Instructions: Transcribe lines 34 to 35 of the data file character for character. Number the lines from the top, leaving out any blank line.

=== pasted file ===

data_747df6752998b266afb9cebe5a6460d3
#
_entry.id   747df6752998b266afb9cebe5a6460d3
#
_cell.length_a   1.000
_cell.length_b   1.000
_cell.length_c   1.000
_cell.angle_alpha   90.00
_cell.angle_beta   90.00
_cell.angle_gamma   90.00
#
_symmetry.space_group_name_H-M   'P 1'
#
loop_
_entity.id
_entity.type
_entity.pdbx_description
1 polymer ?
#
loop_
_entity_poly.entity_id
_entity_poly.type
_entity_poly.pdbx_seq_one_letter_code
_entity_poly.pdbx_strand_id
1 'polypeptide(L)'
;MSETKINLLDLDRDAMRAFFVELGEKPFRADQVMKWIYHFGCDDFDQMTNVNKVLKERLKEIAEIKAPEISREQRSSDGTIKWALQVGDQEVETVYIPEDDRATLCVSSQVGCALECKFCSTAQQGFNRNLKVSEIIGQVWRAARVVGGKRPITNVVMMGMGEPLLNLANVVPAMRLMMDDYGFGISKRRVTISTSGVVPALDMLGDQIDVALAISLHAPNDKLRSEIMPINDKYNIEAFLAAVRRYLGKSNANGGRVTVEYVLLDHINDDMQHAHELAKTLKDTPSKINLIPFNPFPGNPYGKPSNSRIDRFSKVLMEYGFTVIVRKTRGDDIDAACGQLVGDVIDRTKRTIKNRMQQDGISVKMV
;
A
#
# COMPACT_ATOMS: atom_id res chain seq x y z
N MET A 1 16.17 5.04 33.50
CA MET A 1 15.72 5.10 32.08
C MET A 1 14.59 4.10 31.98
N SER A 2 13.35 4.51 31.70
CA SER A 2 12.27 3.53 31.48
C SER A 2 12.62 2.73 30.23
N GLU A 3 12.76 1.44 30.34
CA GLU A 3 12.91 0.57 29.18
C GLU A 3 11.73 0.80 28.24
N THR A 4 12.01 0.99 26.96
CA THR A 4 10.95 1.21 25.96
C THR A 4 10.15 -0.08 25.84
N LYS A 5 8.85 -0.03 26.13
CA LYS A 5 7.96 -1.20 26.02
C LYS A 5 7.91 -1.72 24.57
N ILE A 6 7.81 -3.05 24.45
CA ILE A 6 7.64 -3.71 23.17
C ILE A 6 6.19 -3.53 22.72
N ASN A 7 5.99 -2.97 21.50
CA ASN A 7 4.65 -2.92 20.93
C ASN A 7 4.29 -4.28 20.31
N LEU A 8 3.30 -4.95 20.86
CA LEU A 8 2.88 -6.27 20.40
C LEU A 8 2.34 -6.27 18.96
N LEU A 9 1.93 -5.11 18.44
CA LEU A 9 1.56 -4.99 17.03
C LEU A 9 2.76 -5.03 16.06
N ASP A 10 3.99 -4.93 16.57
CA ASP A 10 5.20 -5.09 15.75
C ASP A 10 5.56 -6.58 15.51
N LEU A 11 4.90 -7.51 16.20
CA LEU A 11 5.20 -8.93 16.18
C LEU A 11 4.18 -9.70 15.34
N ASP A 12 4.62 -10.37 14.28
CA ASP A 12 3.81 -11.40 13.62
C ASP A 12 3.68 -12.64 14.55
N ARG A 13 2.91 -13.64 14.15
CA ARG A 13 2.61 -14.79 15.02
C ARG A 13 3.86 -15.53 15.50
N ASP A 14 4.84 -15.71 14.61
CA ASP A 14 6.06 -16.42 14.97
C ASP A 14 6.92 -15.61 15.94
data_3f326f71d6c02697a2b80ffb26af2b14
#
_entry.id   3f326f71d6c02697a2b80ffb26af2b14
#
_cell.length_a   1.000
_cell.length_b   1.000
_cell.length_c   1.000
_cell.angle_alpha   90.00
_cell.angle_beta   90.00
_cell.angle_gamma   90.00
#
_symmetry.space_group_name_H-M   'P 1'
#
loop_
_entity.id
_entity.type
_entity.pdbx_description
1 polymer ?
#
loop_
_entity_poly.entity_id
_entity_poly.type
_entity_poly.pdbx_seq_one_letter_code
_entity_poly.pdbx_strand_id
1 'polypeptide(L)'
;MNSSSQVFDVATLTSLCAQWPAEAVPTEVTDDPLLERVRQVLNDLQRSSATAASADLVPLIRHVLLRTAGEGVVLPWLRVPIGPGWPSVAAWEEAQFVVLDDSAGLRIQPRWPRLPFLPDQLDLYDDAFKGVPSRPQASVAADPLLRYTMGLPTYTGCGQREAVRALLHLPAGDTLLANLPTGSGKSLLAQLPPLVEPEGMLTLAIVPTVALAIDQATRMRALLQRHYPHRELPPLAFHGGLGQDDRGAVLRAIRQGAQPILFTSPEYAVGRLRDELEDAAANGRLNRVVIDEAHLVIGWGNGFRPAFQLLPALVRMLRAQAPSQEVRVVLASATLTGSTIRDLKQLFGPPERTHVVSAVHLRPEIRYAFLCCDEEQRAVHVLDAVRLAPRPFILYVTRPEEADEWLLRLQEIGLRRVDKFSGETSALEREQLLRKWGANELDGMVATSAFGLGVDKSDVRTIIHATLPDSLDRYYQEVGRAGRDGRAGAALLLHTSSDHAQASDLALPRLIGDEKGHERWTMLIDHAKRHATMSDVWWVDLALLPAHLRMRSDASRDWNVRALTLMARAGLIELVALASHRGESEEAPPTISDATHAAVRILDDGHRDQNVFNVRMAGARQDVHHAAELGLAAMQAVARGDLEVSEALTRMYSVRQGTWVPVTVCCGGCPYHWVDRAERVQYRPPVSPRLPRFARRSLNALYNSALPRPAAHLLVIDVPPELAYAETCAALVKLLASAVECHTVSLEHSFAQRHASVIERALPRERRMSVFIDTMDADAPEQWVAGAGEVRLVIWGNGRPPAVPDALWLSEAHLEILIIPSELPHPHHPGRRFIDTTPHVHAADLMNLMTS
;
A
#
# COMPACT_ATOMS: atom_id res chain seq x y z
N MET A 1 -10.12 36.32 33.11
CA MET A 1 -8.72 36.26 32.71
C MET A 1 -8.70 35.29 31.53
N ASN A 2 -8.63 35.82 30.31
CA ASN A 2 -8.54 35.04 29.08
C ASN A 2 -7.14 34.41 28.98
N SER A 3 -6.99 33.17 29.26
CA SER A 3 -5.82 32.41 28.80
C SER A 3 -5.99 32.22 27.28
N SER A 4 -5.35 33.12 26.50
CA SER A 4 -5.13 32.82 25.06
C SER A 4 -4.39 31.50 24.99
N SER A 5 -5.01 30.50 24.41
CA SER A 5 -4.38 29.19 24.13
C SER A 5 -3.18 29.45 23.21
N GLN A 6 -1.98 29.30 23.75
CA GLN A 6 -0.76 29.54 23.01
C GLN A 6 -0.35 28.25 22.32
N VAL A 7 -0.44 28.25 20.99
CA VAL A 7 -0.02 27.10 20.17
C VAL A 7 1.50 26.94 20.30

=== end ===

N SER A 2 13.35 4.51 31.70
CA SER A 2 12.27 3.53 31.48